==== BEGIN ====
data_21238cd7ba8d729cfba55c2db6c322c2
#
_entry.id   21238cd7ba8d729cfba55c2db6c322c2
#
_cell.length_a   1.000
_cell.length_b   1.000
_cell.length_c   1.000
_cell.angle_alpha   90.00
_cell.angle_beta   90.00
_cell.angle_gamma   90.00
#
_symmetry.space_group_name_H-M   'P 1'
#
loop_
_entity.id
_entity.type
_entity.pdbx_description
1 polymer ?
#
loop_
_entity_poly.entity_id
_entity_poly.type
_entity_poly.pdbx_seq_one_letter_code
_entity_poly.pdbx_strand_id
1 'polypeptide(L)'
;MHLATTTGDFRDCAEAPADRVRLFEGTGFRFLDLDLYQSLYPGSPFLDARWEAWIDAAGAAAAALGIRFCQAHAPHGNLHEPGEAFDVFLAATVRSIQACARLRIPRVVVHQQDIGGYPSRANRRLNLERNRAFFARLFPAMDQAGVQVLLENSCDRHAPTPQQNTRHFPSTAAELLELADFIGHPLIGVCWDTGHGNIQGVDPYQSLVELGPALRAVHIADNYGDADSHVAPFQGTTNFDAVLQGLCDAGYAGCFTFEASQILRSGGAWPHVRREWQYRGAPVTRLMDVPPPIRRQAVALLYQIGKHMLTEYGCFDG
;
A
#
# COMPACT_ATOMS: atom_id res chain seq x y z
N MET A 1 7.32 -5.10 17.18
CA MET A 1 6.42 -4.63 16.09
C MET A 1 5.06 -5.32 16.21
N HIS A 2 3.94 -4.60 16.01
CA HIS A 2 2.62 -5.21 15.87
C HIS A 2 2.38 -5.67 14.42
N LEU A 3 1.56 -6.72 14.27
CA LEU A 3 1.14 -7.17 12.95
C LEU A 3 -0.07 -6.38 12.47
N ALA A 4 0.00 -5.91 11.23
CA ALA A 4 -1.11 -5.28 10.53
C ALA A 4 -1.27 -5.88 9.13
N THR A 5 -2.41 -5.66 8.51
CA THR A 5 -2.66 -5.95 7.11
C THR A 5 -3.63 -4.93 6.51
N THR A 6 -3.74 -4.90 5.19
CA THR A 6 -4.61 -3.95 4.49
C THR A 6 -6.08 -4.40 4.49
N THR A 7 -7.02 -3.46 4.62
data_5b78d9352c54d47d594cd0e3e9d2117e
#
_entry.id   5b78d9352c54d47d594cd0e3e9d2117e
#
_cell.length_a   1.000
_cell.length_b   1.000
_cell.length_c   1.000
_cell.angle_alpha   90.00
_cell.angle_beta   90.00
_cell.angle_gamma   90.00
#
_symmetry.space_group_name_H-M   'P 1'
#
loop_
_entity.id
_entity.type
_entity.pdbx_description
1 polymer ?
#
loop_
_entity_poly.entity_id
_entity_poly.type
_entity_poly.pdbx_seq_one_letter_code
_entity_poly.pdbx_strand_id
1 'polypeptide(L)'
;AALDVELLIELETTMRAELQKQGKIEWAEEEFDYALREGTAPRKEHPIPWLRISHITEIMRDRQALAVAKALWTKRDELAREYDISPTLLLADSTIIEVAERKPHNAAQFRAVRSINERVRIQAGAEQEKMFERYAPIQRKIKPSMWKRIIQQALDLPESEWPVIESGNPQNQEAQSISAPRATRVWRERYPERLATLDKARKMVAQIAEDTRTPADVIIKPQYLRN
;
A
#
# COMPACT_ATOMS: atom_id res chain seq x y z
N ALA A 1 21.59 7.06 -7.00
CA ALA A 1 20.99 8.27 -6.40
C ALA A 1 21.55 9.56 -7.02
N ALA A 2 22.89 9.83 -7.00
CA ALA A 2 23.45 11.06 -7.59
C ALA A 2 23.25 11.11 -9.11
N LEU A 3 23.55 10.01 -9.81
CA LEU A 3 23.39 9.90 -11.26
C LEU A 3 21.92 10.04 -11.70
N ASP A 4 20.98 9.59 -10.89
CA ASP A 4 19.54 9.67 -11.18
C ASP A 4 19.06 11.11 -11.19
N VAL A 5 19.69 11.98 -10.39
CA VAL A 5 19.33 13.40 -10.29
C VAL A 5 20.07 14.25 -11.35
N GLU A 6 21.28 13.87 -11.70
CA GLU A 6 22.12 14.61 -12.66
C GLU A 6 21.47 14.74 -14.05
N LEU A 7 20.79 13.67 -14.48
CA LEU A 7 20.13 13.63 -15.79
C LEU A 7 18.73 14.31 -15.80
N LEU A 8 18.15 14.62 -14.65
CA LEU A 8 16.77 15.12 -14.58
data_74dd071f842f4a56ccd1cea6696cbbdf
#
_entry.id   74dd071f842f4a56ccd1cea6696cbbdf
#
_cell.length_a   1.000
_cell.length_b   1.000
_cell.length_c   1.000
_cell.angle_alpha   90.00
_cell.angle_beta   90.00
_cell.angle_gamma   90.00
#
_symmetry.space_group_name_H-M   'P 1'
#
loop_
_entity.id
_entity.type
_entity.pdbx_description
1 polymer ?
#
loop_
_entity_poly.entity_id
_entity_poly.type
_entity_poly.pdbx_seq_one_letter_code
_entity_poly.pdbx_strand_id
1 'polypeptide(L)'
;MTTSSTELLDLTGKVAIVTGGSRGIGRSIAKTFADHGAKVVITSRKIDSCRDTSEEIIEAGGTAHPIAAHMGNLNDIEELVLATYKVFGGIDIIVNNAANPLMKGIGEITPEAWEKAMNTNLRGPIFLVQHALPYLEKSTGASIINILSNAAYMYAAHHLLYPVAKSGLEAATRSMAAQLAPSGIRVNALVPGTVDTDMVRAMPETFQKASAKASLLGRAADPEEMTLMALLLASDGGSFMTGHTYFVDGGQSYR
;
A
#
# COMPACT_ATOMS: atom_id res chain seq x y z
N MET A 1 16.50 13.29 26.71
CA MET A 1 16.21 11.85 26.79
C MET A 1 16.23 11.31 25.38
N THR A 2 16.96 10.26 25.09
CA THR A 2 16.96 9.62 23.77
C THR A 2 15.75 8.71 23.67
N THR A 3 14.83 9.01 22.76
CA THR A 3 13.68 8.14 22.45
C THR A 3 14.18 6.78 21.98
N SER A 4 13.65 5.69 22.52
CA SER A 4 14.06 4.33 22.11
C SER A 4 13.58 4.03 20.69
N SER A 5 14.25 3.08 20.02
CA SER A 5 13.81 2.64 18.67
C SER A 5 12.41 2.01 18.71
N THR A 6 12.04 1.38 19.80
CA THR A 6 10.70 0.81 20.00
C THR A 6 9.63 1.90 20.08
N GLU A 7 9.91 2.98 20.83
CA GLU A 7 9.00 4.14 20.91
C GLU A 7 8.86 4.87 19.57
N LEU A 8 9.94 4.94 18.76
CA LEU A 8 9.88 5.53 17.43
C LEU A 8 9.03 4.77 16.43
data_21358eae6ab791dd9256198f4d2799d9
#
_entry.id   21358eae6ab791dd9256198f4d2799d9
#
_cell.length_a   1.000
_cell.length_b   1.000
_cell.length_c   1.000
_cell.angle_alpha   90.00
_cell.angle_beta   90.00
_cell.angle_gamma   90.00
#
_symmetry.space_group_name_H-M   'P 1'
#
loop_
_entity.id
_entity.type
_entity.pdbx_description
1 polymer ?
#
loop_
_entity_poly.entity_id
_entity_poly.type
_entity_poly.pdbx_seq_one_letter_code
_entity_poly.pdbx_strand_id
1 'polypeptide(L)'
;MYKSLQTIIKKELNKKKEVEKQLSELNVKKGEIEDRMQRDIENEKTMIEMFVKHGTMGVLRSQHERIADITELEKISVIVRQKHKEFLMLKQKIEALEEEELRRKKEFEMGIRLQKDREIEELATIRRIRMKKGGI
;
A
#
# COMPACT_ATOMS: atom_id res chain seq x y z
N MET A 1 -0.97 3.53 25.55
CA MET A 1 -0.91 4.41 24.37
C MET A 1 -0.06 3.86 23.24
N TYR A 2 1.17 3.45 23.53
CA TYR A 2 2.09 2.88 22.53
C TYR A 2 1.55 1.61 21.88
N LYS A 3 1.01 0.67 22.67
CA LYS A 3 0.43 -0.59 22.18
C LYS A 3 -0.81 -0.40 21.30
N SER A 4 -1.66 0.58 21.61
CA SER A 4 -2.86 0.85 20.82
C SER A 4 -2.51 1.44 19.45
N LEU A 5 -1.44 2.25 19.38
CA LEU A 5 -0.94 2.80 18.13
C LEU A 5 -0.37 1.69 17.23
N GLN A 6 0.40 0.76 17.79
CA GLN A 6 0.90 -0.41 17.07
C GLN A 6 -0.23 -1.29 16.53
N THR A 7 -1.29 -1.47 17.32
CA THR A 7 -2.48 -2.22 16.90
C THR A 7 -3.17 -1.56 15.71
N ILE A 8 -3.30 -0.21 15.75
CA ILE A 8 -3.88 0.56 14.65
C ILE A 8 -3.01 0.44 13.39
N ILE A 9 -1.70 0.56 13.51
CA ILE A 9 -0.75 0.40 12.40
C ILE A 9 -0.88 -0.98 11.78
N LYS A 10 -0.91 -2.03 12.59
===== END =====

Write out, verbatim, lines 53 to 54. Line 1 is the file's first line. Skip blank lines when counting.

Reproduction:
#
_cell.length_a   1.000